Peter Hibberd, M.D., is a doctor whose advice is based on more than 28 years of hospital outpatient and inpatient experience. He is an experienced emergency medicine physician, surgeon, and consultant. Dr. Hibberd is certified by the American Board of Emergency Medicine. He is also a fellow and active member of the American Academy of Family Physicians, an active member of the American College of Emergency Physicians, and a member and fellow of the American Academy of Emergency Medicine. Dr. Hibberd has earned numerous national and international professional certifications, memberships, and awards.
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Are Amalgam Fillings Safe?

Friday, 17 Sep 2010 09:16 AM


Question: I have read that amalgam fillings are not safe. What can happen? I think they are causing issues with me.

Dr. Hibberd's Answer:

There is no evidence that silver dental (amalgam) fillings pose a serious health risk for those that have them. Amalgams are metallic compounds that contain up to 50 percent mercury combined with silver, copper, and tin. This hardened mixture makes the mercury less absorbable by the body than the kind found in fish, though elemental mercury is emitted in minute amounts as a vapor from the amalgam.

The National Institutes for Health (NIH) states that "because vapor emitting from amalgam restorations can be absorbed by the patient through inhalation, ingestion, or other means, concerns have been raised about possible toxicity. At present, there is scant evidence that the health of the vast majority of people with amalgam is compromised, nor that removing amalgam fillings has a beneficial effect on health."

The FDA recommends that mercury fillings "may pose a safety concern for pregnant women and young children.” That doesn't mean it truly harms, and the FDA advises against removing existing fillings. There are some countries that limit amalgams, either as a precaution in pregnant women and small children or because of environmental concerns.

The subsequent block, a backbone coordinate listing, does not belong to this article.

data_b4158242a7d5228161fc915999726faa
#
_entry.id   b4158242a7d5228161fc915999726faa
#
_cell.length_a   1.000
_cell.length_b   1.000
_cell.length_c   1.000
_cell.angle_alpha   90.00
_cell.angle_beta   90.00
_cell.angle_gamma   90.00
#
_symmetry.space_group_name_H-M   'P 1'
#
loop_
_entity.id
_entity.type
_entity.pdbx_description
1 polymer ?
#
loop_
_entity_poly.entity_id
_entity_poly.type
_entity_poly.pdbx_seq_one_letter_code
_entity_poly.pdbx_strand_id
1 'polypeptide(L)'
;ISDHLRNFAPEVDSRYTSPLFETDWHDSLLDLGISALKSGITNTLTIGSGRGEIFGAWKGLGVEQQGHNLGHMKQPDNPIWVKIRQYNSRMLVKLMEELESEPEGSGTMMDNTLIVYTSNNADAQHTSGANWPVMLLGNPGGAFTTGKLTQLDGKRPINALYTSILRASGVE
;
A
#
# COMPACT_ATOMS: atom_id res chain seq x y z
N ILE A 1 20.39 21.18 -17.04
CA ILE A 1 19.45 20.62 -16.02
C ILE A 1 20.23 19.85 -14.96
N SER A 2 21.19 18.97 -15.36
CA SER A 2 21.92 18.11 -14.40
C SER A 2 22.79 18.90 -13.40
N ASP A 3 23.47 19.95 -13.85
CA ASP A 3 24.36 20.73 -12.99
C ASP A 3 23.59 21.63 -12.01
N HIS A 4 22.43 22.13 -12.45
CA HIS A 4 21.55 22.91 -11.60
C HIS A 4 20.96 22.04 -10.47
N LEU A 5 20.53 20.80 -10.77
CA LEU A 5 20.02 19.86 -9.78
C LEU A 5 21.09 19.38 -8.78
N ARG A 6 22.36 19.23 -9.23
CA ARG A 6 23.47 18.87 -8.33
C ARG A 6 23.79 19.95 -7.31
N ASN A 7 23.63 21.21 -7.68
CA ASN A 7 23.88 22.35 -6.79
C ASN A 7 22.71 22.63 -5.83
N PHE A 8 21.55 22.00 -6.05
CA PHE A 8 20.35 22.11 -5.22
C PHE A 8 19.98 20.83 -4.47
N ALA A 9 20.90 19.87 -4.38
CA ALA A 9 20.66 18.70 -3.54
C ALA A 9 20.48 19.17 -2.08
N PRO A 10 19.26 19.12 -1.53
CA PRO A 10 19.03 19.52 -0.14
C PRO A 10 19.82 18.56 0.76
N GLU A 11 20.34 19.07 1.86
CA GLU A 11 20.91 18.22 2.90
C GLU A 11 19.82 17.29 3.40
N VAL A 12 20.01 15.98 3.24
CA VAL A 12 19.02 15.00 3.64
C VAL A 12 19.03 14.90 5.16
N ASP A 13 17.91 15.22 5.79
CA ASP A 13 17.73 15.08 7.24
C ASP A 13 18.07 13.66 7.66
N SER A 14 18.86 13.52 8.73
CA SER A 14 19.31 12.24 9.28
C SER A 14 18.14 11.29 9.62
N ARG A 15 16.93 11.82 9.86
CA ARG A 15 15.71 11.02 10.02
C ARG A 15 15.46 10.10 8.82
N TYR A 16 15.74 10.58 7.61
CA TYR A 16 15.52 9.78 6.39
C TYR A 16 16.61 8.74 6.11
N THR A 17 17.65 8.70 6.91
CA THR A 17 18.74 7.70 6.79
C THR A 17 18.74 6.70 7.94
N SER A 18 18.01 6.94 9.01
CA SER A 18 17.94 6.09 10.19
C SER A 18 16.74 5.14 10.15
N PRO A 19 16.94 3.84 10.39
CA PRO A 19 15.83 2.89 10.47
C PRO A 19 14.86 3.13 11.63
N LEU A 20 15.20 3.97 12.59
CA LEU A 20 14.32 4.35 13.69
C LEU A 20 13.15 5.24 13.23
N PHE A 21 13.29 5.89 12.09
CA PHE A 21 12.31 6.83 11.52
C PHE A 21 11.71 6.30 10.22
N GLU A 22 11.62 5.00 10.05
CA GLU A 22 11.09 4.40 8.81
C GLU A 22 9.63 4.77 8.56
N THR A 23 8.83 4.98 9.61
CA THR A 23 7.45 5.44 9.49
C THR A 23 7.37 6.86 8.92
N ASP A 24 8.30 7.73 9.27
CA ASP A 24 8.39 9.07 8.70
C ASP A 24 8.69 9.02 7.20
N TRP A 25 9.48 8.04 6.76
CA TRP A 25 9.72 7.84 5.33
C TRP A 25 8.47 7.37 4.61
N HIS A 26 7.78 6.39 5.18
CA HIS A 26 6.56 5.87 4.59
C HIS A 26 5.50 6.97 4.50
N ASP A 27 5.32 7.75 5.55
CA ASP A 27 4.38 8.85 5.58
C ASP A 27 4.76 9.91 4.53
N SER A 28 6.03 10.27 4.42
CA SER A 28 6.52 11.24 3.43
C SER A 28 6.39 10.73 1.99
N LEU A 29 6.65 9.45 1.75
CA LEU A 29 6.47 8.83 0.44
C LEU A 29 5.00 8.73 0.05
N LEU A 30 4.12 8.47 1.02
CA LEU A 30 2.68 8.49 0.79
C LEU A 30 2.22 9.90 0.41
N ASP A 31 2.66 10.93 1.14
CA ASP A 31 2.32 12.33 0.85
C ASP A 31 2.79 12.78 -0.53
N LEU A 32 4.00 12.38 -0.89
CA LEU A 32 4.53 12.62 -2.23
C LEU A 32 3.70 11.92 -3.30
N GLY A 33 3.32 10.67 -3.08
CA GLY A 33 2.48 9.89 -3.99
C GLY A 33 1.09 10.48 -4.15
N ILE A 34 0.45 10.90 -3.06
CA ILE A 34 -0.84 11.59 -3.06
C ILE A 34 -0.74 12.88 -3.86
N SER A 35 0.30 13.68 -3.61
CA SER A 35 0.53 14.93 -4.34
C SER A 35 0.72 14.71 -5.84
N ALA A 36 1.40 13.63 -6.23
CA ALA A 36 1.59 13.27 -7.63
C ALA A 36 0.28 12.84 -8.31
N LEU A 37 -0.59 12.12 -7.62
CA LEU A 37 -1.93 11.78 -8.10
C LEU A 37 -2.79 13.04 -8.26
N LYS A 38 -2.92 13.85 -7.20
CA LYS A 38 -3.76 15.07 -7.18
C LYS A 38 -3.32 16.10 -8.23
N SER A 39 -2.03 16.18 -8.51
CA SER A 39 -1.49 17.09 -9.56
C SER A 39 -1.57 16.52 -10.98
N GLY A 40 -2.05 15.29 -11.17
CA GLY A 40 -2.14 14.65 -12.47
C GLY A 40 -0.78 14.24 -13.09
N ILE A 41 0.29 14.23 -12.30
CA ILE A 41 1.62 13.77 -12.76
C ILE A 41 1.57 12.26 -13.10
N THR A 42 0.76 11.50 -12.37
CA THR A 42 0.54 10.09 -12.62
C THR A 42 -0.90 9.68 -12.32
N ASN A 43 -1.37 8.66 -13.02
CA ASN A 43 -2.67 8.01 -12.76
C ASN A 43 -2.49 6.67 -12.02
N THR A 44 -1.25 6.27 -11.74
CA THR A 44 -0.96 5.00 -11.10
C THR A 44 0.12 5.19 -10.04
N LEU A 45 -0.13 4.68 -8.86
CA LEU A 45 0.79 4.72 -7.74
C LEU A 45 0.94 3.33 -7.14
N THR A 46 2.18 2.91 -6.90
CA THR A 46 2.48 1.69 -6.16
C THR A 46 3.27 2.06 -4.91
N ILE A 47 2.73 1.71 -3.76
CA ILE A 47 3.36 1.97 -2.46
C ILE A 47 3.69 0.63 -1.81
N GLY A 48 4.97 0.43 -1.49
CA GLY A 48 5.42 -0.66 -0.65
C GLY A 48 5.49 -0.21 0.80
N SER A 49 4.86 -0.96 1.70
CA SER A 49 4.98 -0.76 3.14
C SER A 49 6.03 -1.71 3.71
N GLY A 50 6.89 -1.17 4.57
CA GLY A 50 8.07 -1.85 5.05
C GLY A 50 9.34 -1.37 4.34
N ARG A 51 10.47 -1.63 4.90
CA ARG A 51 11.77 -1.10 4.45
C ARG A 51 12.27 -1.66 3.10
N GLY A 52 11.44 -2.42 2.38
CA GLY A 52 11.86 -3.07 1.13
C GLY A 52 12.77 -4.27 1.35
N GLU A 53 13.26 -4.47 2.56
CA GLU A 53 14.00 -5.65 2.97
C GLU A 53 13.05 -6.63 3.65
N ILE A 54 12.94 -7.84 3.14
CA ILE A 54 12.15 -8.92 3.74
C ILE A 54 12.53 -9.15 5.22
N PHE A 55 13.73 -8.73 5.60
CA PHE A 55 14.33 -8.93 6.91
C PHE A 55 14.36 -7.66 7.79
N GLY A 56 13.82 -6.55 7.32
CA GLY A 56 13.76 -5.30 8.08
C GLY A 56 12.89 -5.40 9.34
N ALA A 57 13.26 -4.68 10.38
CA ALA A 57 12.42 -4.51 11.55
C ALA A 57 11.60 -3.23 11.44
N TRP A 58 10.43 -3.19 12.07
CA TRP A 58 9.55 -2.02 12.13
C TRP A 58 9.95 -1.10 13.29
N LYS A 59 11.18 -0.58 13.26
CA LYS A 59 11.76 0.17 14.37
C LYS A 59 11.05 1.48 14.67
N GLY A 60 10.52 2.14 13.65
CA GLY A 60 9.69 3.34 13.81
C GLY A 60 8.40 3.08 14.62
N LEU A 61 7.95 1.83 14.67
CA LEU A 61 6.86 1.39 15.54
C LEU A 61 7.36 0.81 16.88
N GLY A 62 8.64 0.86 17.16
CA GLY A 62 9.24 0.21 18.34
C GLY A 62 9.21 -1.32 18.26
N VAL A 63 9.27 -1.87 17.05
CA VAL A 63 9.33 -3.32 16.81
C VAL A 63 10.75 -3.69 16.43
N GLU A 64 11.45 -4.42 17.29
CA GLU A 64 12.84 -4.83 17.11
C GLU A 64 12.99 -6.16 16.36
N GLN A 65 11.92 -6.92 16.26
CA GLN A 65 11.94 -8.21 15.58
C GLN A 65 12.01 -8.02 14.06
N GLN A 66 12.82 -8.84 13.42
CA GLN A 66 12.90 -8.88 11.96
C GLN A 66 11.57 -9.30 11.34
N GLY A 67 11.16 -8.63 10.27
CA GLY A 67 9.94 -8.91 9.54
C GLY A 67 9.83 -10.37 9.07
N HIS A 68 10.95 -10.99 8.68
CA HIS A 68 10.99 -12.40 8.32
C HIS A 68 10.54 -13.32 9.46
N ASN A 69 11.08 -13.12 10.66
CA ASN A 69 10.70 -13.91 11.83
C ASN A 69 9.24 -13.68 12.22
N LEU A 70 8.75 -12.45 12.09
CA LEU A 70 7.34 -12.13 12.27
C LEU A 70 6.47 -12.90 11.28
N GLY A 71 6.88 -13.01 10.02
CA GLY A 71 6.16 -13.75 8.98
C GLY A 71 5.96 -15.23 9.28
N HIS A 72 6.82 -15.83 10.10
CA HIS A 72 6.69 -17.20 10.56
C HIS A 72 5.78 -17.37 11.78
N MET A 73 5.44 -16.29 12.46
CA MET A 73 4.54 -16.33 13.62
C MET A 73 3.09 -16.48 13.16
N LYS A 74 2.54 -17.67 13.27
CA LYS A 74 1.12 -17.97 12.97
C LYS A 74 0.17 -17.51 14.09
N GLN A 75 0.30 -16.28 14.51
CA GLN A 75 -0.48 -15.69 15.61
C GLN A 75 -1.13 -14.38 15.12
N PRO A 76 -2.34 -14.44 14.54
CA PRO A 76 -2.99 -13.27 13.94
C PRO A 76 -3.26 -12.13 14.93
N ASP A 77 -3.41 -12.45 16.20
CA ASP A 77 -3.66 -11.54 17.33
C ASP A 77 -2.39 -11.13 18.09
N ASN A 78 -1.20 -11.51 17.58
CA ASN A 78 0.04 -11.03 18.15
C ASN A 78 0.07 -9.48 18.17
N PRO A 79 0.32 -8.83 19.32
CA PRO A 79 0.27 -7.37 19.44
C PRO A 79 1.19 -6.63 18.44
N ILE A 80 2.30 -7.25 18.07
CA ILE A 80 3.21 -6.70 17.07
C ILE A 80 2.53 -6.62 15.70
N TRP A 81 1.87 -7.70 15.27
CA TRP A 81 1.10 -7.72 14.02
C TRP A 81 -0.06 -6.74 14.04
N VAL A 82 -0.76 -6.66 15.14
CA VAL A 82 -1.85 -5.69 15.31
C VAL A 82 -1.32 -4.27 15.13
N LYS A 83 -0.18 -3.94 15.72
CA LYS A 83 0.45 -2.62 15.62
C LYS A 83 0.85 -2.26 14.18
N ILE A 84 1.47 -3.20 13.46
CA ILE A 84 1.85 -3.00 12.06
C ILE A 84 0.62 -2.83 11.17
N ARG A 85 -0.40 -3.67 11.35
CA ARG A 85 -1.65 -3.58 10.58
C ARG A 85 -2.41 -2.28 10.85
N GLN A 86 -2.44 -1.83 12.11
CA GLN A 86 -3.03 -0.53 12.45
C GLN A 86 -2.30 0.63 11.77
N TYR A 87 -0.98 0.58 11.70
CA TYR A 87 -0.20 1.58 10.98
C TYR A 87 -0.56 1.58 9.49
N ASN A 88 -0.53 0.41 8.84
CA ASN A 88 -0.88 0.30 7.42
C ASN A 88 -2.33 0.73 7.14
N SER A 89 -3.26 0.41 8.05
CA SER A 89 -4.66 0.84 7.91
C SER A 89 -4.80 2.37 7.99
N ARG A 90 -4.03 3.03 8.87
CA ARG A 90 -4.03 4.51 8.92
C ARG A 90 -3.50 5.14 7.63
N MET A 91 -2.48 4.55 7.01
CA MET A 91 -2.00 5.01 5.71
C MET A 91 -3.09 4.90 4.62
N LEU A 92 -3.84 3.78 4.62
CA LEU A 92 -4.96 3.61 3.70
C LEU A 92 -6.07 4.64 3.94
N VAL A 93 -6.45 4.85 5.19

Properly applied amalgams are inexpensive and may last 10 to 15 years or more.

There continues to be much discussion of trace exposure to mercury by dental amalgams. Mercury is present in our environment, and we should minimize our exposure to it as it tends to accumulate in our bodies. Avoid handling the mercury from a broken thermometer.

In fact, arrange to have this removed professionally if it spills, as it will hide in crevices and emit mercury vapor for an extended period. I recommend that no mercury thermometers be used in the home because of this obvious hazard. Do not throw them in the trash. You can easily arrange to have them recycled as hazardous waste.

The National Toxicology Program of the National Institutes of Health has an excellent publication (go here) that says, "The FDA and EPA recommend pregnant women and young children reduce their exposure to mercury by avoiding eating fish known to contain elevated levels of mercury such as swordfish, shark, king mackerel, and tilefish.”

The publication adds that "women and children can eat up to 12 ounces (two average meals) per week of fish containing lower levels of mercury, such as shrimp, canned light tuna, salmon, pollack, and catfish. Also be aware that "albacore tuna contains higher levels of mercury, and it is recommended that no more than 6 ounces of this be eaten per week."

Now while this heavy metal has no real safe range, its use in amalgams has not been proven to harm our health in any way we can measure, and there is no mass recall to remove them now that other mercury-free substances are available. But our environment also exposes us to trace amounts of mercury, so we should avoid further exposure if at all possible from all sources.

The cost-benefit ratio fails when it comes to replacing all the amalgams in most people's mouths, yet many dentists will be pleased to offer this service at significant cost that is usually not covered by your dental or health insurance companies.

Fortunately, simple blood or urine tests are available to measure mercury levels in our bodies, as well as tests to measure the amount of mercury in our hair. Your doctor can take samples and have them tested.

It sounds like you would benefit by testing, but use that information wisely. Remember that you must include food and environmental sources of this heavy metal when you make any decisions if your mercury level is elevated. I wish you well.



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